Survey: Poor Economy Leads To Rise In Sneaky IT Behavior

More than one-third of IT professionals have used their admin rights to view human resources records, customer databases, M&A plans, layoff lists, and marketing information

Dark Reading Staff, Dark Reading

June 12, 2009

2 Min Read

IT snooping is on the rise, with more IT professionals admitting they're tempted to abuse their access privileges, according to a newly released report.

The unstable economy and job market seem to be exacerbating IT pros' bad behavior: Six times more IT pros this year than last said they would take financial reports or merger and acquisition (M&A) plans if they were to lose their jobs, while more than one-third (35 percent) admitted to having abused their admin rights to view confidential data in their organizations, such as human resources records, customer databases, M&A plans, layoff lists, and marketing information.

Cyber-Ark's 2009 Trust, Security & Passwords Survey found that 74 percent of respondents stated they could circumvent controls currently in place to prevent access to internal information. One in five companies has been victimized by insider sabotage or IT security fraud, and 36 percent of those think their competitors may have been given their intellectual property or sensitive data. And 74 percent of the roughly 400 senior IT professionals from U.S. and U.K. enterprises who participated in the study said they are able to circumvent any security in place that protects access to internal data.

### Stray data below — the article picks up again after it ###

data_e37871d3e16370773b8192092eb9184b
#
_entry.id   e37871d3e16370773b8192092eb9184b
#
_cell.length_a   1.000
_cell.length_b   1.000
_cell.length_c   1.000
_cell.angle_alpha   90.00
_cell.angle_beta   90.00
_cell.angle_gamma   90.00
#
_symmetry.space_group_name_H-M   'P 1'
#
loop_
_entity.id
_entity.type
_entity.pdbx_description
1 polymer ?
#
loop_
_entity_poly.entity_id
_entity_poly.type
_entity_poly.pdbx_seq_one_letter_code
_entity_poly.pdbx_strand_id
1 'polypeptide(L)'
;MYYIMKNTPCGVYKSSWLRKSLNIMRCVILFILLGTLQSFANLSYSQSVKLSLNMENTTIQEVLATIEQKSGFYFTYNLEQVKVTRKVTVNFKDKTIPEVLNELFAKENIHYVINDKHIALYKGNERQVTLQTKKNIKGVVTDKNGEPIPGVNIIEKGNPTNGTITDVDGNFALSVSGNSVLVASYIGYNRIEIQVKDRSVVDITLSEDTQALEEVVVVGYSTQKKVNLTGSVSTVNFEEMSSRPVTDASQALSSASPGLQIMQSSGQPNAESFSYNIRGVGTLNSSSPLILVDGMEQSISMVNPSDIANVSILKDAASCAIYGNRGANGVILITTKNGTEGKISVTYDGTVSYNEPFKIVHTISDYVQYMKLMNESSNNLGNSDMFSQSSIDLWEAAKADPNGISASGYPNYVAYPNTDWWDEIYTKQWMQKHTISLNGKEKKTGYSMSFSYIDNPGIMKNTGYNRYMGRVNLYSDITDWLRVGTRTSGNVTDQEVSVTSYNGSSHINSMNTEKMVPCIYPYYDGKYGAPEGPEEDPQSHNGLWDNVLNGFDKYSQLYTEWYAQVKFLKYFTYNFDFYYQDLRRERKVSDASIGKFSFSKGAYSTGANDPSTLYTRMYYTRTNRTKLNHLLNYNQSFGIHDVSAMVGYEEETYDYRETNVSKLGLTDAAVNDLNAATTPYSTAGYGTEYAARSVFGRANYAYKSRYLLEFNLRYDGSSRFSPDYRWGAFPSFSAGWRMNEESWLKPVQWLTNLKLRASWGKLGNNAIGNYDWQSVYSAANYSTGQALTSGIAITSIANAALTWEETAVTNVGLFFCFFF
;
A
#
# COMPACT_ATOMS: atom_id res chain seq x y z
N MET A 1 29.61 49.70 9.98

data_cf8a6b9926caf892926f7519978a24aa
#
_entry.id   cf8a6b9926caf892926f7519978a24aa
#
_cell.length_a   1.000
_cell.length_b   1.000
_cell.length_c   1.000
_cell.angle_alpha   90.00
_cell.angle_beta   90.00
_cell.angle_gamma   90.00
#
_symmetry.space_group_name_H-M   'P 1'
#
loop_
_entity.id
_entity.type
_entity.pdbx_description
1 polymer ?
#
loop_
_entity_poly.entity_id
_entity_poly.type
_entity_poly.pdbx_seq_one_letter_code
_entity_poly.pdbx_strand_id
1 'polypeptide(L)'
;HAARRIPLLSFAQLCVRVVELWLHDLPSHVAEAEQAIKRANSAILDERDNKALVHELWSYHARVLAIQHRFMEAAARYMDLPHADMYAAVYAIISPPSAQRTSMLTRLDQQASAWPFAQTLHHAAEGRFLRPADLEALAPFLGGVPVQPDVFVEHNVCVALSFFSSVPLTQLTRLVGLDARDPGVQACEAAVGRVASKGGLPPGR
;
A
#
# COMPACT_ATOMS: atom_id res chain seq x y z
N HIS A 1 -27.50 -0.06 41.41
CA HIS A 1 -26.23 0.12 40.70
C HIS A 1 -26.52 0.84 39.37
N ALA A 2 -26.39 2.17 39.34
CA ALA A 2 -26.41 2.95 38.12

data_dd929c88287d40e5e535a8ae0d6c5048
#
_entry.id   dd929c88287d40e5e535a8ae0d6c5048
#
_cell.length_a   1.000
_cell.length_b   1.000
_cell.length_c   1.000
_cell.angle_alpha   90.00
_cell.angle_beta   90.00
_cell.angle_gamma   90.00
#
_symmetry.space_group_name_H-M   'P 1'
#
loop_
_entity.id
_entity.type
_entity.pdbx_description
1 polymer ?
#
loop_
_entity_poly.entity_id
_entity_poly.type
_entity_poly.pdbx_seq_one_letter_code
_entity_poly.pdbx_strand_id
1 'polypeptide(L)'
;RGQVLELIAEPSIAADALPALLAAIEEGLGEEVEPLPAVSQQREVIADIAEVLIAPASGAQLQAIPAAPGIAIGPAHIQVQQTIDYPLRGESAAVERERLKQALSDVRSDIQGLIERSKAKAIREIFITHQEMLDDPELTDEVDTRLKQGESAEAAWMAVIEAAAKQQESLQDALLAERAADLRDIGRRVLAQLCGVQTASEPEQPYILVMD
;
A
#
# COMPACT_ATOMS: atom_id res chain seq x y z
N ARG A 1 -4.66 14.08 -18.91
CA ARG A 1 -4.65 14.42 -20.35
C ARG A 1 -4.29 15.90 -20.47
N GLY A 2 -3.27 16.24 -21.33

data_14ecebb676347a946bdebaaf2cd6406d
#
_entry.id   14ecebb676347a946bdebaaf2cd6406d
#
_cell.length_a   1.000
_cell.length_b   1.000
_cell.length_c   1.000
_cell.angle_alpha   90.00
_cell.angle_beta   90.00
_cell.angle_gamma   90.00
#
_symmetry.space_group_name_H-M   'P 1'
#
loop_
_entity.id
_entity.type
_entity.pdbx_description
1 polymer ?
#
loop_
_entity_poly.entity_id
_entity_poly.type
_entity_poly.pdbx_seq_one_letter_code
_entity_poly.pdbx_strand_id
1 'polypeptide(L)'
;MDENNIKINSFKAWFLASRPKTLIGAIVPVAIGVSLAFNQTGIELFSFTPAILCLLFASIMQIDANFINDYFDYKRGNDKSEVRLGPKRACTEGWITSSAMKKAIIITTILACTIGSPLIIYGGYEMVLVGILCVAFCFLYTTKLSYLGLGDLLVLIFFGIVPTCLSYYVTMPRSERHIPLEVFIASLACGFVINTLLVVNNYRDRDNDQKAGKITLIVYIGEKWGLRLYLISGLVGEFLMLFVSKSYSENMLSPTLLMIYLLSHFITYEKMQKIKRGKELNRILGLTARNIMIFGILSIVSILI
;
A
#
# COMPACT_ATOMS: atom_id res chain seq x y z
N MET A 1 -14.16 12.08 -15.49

"This survey shows that while most employees claim that access to privileged accounts is currently monitored, and an overwhelming majority support additional monitoring practices, employee snooping on sensitive information continues unabated," says Udi Mokady, CEO of Cyber-Ark, which sells identity management tools. "Businesses must wake up and realize that trust is not a security policy; they have an organizational responsibility to lock down sensitive data and systems, while monitoring all activity -- even when legitimate access is granted."

If fired, more IT workers said they would take company data with them than those surveyed last year. This year's respondents would take customer database information (47 percent, up from 35 percent last year); email server admin accounts (47 percent, up from 13 percent); M&A plans (47 percent, up from 7 percent); R&D plans (46 percent, up from 13 percent); CEO's password (46 percent, up from 11 percent); financial reports (46 percent, up from 11 percent); and privileged passwords lists (42 percent, up from 31 percent).

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Dark Reading Staff

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